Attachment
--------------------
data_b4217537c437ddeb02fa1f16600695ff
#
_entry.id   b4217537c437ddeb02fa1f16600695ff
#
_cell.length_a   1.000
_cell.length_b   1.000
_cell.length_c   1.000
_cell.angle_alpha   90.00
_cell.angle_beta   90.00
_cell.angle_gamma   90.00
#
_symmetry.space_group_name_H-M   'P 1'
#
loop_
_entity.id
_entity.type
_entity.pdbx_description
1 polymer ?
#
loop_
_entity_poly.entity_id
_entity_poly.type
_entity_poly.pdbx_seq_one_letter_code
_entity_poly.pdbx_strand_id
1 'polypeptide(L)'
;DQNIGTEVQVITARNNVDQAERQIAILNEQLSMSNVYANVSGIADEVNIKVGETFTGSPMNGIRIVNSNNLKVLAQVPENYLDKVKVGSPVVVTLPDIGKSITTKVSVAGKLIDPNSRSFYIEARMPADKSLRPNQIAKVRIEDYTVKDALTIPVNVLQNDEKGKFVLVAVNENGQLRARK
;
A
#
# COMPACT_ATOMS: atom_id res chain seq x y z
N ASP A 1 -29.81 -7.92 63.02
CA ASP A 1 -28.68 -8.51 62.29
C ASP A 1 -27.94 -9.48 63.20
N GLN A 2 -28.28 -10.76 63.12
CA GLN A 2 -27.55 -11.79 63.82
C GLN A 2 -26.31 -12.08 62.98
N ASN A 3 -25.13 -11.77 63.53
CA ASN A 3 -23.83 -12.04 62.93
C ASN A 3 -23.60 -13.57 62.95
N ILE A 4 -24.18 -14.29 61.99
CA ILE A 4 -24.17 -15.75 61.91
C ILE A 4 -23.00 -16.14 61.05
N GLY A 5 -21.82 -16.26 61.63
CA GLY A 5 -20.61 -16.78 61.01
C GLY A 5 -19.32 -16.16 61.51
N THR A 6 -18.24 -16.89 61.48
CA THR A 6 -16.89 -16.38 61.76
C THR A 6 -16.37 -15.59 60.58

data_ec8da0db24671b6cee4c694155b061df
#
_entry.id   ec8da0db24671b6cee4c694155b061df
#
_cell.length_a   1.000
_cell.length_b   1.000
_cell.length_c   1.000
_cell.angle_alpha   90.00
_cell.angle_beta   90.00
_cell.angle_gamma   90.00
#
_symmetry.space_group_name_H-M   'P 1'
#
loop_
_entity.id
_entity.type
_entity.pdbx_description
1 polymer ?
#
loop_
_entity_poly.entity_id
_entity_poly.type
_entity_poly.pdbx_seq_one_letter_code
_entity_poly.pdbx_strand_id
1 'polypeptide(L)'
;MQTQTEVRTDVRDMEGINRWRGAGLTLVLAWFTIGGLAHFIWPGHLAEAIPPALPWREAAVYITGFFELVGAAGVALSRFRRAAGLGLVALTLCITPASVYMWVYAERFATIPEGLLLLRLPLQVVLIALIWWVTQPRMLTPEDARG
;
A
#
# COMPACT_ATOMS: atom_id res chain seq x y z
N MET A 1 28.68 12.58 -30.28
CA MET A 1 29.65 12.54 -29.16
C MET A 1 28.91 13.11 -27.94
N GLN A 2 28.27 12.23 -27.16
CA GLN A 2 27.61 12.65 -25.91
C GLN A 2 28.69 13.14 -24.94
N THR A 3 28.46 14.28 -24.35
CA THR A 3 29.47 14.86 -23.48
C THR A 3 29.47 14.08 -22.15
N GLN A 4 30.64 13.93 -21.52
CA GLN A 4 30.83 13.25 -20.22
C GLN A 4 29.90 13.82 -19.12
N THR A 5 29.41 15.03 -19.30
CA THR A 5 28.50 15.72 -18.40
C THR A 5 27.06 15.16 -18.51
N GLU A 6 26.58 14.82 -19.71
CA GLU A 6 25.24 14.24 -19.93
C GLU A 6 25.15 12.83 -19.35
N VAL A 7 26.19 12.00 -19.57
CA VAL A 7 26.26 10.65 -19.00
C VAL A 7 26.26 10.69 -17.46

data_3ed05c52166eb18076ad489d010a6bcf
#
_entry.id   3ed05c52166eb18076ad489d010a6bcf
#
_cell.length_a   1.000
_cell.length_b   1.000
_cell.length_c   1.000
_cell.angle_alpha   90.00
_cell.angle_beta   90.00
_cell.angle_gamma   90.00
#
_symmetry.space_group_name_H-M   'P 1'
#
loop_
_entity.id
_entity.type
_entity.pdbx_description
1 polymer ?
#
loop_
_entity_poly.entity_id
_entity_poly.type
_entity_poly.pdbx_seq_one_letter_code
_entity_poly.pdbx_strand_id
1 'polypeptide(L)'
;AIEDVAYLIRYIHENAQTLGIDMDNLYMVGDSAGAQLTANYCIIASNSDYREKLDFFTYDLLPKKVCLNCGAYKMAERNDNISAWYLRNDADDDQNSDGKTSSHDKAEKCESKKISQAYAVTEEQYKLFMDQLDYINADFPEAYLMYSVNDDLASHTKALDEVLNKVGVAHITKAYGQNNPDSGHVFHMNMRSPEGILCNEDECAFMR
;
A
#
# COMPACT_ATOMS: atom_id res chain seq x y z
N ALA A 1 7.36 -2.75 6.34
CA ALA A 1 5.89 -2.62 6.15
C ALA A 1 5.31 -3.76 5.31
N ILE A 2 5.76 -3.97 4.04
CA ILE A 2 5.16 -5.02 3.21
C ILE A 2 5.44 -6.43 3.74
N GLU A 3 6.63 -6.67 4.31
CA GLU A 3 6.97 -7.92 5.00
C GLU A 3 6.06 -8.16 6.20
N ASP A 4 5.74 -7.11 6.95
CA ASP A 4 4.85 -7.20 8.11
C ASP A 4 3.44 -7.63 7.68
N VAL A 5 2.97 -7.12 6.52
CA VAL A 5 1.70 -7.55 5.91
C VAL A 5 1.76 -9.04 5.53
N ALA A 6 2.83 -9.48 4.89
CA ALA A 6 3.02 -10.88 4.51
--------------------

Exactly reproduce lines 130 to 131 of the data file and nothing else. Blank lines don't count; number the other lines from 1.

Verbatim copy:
N ALA A 1 7.36 -2.75 6.34
CA ALA A 1 5.89 -2.62 6.15